Whittaker’s Weekend Takeaway: What we can learn from Rose's range drill

Golf Tips

Elite coach Dan Whittaker explains what we can learn from three Ryder Cuppers in Turkey

This week I’ve picked three clips from the Turkish Airlines Open from which the club golfer could learn a lot…

Justin Rose’s tour stick drill

Rose has done this drill for quite a while and it’s all about trying to keep the club in front of him on the way down so he doesn’t get trapped and the club can then exit left.

On the way back if he gets the club anywhere near too far inside he will have to exit more down the line. Rose used to flip the wrists over more in his early days but his tendency has been to extend his arms a lot more through impact.

If your arms are behind your body and your right elbow is a bit on the back of your right heel coming down then you will have to extend both arms more to square the face.

If you have the sticks there the club can work more up and down that line but, because he is still in the same spot coming down, the club can’t drop down as much.

With the sticks set up at the angle of the shaft there is no chance of dropping under the plane as he will hit the stick, this gets him to cover the ball more.

It will feel like it is easier to hit a cut on the way down but you can still hit a draw, it would just be a much tighter draw. This is a great drill if you struggle with flipping it.

What to practise: Whatever level you are at the very best always work on the same things as they know what their tendencies are for their swing and they work at becoming more proficient at those things rather than jumping from one idea to the next.

For Justin it is all about keeping the club more out and in front of him so his arms don’t get too far across his body. From here he can turn through and hit it with a more passive club face.

The simplicity of Martin Kaymer’s putting stroke

This is a quick one and, like Kaymer’s stroke, is nice and simple. He sets up a bit like Tiger in how natural he looks with the putter in his hands and he has a lovely tempo with his eyes just inside the ball.

This is a slightly left-to-right putt and what I really like about this is how the putter head stays very low to the ground, back and through, and there’s no loop or manipulation in the stroke.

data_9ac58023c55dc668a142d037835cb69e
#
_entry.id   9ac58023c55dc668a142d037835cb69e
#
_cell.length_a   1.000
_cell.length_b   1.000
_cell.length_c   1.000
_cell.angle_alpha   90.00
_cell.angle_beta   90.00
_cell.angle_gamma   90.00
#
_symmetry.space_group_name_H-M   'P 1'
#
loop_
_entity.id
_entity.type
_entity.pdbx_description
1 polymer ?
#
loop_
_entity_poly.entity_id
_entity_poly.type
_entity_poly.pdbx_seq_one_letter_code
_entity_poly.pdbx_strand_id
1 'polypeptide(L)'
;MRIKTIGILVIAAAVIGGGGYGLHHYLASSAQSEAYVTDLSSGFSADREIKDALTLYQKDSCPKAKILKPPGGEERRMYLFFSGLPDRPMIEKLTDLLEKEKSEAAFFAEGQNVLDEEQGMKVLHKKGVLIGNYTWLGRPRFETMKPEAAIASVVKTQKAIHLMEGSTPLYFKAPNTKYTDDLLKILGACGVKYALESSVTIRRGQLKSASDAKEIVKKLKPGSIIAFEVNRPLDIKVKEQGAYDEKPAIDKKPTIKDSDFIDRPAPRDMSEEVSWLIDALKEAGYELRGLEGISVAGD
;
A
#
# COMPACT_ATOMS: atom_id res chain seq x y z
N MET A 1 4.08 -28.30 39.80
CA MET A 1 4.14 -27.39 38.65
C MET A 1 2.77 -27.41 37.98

A lot of people loop it in the transition, Kaymer doesn’t.

What to practise: So many people with a left-to-right putt don’t commit to an interim spot to run the ball over, they get fixated by the hole and generally miss it on the low side.

The key here is to keep the putter low to the ground and committing to his spot whereas amateurs will keep the face open in an attempt to manufacture the ball into the hole.

Tommy Fleetwood and the fairway wood

Given he has got 227 yards to the hole this looks like Fleetwood has hit a 5-wood here. The height certainly looks like the more lofted fairway wood.

There is so much to be said for carrying more loft in your fairway woods. Instruction wise we still need the slight descending blow and to have the ball a bit more forward in the stance to get the right strike and compression on the ball but the beauty here is how smooth he swings at the ball.

Amateurs think fairway woods are generally hard to hit but often they could do with some more loft.

What to practise: If you haven’t got one in the bag try one this winter. The modern trend is for everything to launch lower and the ball spins less but we are playing to greens that are firmer.

Here in Turkey the fairway wood was a great option. Tiger would always switch between a 2-iron and a 5-wood and he said something along the lines that it’s so much less work to hit it high and soft than with the 2-iron where you have to work a lot harder with it. There is a lot to be said for a chippy, fairway wood swing.

More from Dan Whittaker

Dan Whittaker is an elite golf swing and performance coach based at High Legh. For more information, visit his website.

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